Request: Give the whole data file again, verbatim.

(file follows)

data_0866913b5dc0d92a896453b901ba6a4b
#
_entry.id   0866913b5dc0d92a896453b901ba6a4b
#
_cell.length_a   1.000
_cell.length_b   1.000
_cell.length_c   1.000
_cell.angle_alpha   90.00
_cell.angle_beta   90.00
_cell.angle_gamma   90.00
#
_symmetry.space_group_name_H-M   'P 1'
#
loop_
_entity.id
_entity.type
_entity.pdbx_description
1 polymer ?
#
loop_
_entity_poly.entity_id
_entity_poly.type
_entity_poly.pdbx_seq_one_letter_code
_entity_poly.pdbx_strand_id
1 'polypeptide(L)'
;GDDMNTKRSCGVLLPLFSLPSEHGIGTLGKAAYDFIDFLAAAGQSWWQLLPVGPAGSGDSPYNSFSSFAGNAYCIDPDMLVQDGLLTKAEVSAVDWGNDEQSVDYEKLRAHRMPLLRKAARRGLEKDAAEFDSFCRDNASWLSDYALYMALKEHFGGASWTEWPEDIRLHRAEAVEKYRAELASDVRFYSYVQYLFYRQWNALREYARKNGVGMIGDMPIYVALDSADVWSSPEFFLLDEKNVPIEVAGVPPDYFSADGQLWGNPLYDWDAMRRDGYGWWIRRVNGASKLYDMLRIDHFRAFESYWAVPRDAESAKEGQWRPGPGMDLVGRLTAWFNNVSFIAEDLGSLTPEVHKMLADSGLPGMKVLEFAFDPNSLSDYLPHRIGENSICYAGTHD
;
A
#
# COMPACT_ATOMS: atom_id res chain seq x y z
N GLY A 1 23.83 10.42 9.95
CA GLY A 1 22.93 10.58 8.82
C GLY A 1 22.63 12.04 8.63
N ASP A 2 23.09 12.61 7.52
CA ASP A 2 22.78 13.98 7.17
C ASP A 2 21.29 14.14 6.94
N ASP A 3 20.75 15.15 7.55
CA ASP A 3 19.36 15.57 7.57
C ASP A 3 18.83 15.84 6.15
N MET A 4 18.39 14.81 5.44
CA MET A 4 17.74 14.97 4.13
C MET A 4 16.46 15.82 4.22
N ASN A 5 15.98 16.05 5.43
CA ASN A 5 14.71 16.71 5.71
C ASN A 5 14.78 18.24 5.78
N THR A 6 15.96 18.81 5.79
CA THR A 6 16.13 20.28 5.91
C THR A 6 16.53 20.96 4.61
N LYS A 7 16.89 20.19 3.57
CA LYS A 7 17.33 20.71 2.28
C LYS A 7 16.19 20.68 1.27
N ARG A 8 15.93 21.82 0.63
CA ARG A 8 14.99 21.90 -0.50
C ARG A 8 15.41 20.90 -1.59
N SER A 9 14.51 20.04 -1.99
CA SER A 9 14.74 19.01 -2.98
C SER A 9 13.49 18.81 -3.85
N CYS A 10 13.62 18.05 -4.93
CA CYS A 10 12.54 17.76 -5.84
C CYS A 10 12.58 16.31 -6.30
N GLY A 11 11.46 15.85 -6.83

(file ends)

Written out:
data_0866913b5dc0d92a896453b901ba6a4b
#
_entry.id   0866913b5dc0d92a896453b901ba6a4b
#
_cell.length_a   1.000
_cell.length_b   1.000
_cell.length_c   1.000
_cell.angle_alpha   90.00
_cell.angle_beta   90.00
_cell.angle_gamma   90.00
#
_symmetry.space_group_name_H-M   'P 1'
#
loop_
_entity.id
_entity.type
_entity.pdbx_description
1 polymer ?
#
loop_
_entity_poly.entity_id
_entity_poly.type
_entity_poly.pdbx_seq_one_letter_code
_entity_poly.pdbx_strand_id
1 'polypeptide(L)'
;GDDMNTKRSCGVLLPLFSLPSEHGIGTLGKAAYDFIDFLAAAGQSWWQLLPVGPAGSGDSPYNSFSSFAGNAYCIDPDMLVQDGLLTKAEVSAVDWGNDEQSVDYEKLRAHRMPLLRKAARRGLEKDAAEFDSFCRDNASWLSDYALYMALKEHFGGASWTEWPEDIRLHRAEAVEKYRAELASDVRFYSYVQYLFYRQWNALREYARKNGVGMIGDMPIYVALDSADVWSSPEFFLLDEKNVPIEVAGVPPDYFSADGQLWGNPLYDWDAMRRDGYGWWIRRVNGASKLYDMLRIDHFRAFESYWAVPRDAESAKEGQWRPGPGMDLVGRLTAWFNNVSFIAEDLGSLTPEVHKMLADSGLPGMKVLEFAFDPNSLSDYLPHRIGENSICYAGTHD
;
A
#
# COMPACT_ATOMS: atom_id res chain seq x y z
N GLY A 1 23.83 10.42 9.95
CA GLY A 1 22.93 10.58 8.82
C GLY A 1 22.63 12.04 8.63
N ASP A 2 23.09 12.61 7.52
CA ASP A 2 22.78 13.98 7.17
C ASP A 2 21.29 14.14 6.94
N ASP A 3 20.75 15.15 7.55
CA ASP A 3 19.36 15.57 7.57
C ASP A 3 18.83 15.84 6.15
N MET A 4 18.39 14.81 5.44
CA MET A 4 17.74 14.97 4.13
C MET A 4 16.46 15.82 4.22
N ASN A 5 15.98 16.05 5.43
CA ASN A 5 14.71 16.71 5.71
C ASN A 5 14.78 18.24 5.78
N THR A 6 15.96 18.81 5.79
CA THR A 6 16.13 20.28 5.91
C THR A 6 16.53 20.96 4.61
N LYS A 7 16.89 20.19 3.57
CA LYS A 7 17.33 20.71 2.28
C LYS A 7 16.19 20.68 1.27
N ARG A 8 15.93 21.82 0.63
CA ARG A 8 14.99 21.90 -0.50
C ARG A 8 15.41 20.90 -1.59
N SER A 9 14.51 20.04 -1.99
CA SER A 9 14.74 19.01 -2.98
C SER A 9 13.49 18.81 -3.85
N CYS A 10 13.62 18.05 -4.93
CA CYS A 10 12.54 17.76 -5.84
C CYS A 10 12.58 16.31 -6.30
N GLY A 11 11.46 15.85 -6.83